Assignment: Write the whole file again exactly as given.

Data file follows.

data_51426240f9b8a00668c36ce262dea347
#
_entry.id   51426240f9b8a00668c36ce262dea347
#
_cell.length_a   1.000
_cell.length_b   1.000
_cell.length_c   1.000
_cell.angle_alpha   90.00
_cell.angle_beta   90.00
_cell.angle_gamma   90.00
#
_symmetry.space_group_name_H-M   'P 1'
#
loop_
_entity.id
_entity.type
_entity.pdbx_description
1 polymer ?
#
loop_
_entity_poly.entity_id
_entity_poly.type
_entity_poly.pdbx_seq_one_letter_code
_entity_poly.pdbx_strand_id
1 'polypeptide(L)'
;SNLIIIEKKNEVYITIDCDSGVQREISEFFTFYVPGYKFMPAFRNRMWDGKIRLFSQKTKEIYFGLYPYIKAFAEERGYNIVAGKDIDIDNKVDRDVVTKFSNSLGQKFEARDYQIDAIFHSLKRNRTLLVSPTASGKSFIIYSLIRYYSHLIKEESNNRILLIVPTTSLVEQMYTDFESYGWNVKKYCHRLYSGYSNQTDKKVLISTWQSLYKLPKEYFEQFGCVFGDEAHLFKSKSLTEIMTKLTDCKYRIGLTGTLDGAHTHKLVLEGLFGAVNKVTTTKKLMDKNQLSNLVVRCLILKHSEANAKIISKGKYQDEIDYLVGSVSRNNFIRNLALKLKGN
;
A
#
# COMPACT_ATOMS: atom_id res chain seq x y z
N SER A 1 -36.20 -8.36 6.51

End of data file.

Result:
data_51426240f9b8a00668c36ce262dea347
#
_entry.id   51426240f9b8a00668c36ce262dea347
#
_cell.length_a   1.000
_cell.length_b   1.000
_cell.length_c   1.000
_cell.angle_alpha   90.00
_cell.angle_beta   90.00
_cell.angle_gamma   90.00
#
_symmetry.space_group_name_H-M   'P 1'
#
loop_
_entity.id
_entity.type
_entity.pdbx_description
1 polymer ?
#
loop_
_entity_poly.entity_id
_entity_poly.type
_entity_poly.pdbx_seq_one_letter_code
_entity_poly.pdbx_strand_id
1 'polypeptide(L)'
;SNLIIIEKKNEVYITIDCDSGVQREISEFFTFYVPGYKFMPAFRNRMWDGKIRLFSQKTKEIYFGLYPYIKAFAEERGYNIVAGKDIDIDNKVDRDVVTKFSNSLGQKFEARDYQIDAIFHSLKRNRTLLVSPTASGKSFIIYSLIRYYSHLIKEESNNRILLIVPTTSLVEQMYTDFESYGWNVKKYCHRLYSGYSNQTDKKVLISTWQSLYKLPKEYFEQFGCVFGDEAHLFKSKSLTEIMTKLTDCKYRIGLTGTLDGAHTHKLVLEGLFGAVNKVTTTKKLMDKNQLSNLVVRCLILKHSEANAKIISKGKYQDEIDYLVGSVSRNNFIRNLALKLKGN
;
A
#
# COMPACT_ATOMS: atom_id res chain seq x y z
N SER A 1 -36.20 -8.36 6.51